Sturges v Bridgman [1879] 11 Ch D 852

Nuisance – Private Nuisance – Use of Land – Character of Locality


The claimant, a doctor, moved house and on the premises, he bought and built a shed in his garden to carry out his private practice within.  His shed was on the boundary of the property and happened to be next door to a confectioner.  The confectioner had produced sweets in his kitchen for many years before the doctor had moved in.  The doctor alleged that the noise of the confectioner grinding his pestle and mortar was clearly audible from his shed and that this disrupted his amenity in the form of his enjoyment of his land.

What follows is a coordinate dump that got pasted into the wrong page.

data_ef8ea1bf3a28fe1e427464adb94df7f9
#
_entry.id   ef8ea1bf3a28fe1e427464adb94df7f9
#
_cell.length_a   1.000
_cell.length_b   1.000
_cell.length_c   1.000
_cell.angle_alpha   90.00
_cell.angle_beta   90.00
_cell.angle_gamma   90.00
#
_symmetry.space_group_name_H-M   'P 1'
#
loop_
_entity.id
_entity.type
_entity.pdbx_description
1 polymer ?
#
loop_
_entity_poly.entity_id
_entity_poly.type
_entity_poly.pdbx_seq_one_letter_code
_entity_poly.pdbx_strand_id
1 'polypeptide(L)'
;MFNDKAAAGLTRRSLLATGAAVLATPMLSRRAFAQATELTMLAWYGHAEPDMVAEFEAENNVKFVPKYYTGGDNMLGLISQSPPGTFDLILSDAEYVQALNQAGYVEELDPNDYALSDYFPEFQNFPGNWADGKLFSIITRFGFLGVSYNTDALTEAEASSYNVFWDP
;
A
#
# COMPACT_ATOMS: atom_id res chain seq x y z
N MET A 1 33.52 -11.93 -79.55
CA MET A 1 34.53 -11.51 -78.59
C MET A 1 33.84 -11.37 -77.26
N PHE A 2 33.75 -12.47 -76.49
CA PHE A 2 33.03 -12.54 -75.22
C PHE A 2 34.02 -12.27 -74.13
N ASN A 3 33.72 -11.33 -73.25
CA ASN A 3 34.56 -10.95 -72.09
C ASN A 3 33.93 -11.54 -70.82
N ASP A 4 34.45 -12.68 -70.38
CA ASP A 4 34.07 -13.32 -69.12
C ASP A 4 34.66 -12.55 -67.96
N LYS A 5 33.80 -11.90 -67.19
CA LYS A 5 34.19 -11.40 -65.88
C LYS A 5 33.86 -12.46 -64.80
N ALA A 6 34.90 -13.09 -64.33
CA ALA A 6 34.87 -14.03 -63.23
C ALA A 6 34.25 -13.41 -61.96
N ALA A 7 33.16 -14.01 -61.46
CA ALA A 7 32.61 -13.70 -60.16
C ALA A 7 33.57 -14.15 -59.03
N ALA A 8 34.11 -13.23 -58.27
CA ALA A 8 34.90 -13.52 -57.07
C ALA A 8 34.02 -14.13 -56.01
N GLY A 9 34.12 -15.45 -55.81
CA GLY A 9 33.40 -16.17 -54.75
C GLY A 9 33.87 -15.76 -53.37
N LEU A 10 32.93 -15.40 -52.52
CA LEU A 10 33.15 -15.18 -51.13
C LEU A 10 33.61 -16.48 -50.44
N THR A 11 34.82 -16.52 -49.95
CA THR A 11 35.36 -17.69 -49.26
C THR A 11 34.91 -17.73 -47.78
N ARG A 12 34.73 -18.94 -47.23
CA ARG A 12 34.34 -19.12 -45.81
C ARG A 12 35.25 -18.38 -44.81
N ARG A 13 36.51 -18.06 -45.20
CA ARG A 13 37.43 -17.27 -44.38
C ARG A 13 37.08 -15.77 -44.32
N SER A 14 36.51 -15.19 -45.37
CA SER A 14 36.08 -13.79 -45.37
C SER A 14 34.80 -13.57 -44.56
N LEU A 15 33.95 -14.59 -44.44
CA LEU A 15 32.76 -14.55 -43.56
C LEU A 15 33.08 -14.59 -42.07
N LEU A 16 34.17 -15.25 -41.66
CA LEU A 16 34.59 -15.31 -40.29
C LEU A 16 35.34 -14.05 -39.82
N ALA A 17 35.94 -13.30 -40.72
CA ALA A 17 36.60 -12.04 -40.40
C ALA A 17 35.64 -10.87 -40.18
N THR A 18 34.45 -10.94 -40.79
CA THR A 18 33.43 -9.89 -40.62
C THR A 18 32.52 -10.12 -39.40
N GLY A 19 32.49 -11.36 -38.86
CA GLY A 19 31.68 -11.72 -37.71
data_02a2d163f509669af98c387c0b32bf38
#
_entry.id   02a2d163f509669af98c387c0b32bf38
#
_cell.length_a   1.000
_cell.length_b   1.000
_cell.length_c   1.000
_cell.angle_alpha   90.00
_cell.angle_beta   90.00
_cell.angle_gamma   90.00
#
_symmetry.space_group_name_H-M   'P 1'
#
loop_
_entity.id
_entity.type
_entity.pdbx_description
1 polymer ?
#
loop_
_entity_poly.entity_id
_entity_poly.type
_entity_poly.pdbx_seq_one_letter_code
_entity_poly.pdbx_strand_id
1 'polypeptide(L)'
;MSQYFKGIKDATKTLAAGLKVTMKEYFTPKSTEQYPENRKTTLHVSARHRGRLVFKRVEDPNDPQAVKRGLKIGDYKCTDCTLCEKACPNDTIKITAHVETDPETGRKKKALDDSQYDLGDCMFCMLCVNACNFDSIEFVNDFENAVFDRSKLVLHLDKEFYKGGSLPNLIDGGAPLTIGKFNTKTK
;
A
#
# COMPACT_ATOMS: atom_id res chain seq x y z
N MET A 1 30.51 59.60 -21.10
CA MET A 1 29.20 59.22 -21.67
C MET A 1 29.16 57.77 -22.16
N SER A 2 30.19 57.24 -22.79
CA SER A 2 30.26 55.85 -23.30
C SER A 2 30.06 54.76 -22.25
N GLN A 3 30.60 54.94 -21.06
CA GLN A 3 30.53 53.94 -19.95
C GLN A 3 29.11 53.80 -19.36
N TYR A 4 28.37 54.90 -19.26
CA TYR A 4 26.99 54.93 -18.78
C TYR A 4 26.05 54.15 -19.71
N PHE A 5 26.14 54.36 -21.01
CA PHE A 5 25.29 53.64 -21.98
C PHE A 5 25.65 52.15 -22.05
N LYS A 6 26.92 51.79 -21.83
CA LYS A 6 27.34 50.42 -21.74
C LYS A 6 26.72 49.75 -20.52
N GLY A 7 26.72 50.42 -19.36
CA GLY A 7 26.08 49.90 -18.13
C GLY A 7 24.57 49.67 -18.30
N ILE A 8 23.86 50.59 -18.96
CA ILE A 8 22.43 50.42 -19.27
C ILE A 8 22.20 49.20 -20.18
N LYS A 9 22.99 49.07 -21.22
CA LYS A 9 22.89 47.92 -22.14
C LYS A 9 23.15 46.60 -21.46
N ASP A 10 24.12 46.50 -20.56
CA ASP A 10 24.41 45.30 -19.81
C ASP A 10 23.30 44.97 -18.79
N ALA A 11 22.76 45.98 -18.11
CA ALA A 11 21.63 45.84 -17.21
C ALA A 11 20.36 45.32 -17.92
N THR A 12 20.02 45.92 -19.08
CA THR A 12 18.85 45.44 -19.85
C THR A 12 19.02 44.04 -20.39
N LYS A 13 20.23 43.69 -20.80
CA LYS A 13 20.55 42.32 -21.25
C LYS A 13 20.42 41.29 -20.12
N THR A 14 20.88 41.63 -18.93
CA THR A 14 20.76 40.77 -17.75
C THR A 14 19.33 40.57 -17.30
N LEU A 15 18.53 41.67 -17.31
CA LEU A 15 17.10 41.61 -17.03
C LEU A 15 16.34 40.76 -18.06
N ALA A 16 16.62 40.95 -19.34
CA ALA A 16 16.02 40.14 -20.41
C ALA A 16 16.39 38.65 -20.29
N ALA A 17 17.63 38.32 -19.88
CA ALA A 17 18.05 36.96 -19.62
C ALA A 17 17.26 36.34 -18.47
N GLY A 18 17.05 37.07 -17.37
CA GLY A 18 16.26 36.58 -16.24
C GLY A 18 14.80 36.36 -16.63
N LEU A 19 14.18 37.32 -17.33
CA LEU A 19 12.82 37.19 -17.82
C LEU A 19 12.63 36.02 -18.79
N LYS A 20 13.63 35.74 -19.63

Whether the doctor could claim loss of amenity when he had ‘moved to the nuisance’ or not.  Whether the character of the area or locality as a residential area meant that there was a nuisance.


There was a nuisance, and the fact that the doctor had ‘moved to the nuisance’ was no defence to the nuisance itself.  Nor was there an easement acquired by the confectioner through long usage that entitled him to continue with his actions.  What constitutes a nuisance was to be decided on a case to case basis, and it is necessary to consider the particular locality itself.  What is not a nuisance in one area may well be a nuisance in another and it would be unjust if the nuisance maker had been permitted to continue with the nuisance indefinitely and without power of law to interrupt if this was to be considered a right acquired by long usage.